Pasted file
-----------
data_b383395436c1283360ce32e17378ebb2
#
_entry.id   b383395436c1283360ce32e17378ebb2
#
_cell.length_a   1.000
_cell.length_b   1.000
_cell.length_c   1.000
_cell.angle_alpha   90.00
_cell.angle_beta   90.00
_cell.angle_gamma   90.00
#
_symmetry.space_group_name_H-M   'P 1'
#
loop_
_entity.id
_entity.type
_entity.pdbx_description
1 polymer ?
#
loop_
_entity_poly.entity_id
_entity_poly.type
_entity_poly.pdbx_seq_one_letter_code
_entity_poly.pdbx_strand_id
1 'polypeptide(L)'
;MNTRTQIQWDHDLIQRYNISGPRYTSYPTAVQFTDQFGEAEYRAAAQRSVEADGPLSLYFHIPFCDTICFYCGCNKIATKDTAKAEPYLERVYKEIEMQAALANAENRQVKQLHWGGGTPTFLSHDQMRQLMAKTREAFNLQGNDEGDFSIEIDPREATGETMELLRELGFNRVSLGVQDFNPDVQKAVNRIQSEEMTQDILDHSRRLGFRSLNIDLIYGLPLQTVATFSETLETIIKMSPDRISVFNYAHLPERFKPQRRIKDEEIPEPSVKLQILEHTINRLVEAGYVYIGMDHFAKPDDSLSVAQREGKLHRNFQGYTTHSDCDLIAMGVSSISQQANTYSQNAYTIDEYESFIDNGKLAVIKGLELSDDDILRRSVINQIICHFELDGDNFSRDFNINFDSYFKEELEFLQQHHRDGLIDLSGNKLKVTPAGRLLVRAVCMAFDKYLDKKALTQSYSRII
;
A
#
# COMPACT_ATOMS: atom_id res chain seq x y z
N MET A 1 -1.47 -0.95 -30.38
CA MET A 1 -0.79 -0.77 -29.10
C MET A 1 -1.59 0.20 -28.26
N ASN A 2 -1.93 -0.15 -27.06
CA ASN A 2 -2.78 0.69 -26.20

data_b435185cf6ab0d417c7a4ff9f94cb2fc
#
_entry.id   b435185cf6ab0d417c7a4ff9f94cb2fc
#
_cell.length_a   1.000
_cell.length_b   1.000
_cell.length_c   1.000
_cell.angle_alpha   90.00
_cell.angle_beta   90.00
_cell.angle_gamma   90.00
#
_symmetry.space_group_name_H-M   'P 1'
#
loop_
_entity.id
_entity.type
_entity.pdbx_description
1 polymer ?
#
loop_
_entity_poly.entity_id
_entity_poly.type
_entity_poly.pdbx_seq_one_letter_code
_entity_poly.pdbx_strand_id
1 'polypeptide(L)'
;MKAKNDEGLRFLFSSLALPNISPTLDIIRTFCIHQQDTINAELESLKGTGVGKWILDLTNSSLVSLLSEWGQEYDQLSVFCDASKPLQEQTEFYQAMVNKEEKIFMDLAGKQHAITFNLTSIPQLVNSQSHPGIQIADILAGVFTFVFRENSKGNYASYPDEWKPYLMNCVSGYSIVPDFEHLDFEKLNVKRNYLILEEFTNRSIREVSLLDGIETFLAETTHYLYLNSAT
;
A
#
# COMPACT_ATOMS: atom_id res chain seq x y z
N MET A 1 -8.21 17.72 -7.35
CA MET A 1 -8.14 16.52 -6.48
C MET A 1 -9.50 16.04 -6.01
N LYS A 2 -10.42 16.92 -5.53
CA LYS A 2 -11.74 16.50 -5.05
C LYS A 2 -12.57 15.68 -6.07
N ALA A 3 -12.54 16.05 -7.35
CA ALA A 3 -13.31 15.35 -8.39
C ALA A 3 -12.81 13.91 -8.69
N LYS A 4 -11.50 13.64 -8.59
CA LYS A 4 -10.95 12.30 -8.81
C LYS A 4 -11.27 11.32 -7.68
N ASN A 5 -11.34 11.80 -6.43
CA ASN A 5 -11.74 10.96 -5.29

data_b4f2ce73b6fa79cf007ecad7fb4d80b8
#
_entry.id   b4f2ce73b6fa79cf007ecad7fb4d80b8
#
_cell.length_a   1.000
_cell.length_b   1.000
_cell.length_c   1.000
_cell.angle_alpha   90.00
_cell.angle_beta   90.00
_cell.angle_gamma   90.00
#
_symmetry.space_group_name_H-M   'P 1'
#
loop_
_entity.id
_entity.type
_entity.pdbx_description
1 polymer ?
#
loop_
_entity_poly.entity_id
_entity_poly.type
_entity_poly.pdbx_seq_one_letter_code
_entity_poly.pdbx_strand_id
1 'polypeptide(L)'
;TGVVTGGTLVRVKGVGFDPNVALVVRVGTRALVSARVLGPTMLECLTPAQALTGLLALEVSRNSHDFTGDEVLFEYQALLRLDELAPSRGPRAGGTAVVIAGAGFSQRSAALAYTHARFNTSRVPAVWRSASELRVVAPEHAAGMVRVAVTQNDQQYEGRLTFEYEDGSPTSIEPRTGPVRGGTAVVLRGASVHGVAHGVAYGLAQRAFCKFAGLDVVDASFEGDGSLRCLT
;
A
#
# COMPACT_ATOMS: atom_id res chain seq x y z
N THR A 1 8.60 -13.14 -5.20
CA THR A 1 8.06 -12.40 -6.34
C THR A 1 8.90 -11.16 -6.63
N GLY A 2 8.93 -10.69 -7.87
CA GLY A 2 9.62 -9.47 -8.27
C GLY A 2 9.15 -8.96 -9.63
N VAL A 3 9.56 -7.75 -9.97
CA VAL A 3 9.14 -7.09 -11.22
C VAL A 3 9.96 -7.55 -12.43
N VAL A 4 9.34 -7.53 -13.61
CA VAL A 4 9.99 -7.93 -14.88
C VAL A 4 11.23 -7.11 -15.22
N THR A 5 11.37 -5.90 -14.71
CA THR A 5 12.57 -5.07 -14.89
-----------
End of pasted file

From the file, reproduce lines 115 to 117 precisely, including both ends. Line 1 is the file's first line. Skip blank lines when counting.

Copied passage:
C GLY A 2 9.15 -8.96 -9.63
N VAL A 3 9.56 -7.75 -9.97
CA VAL A 3 9.14 -7.09 -11.22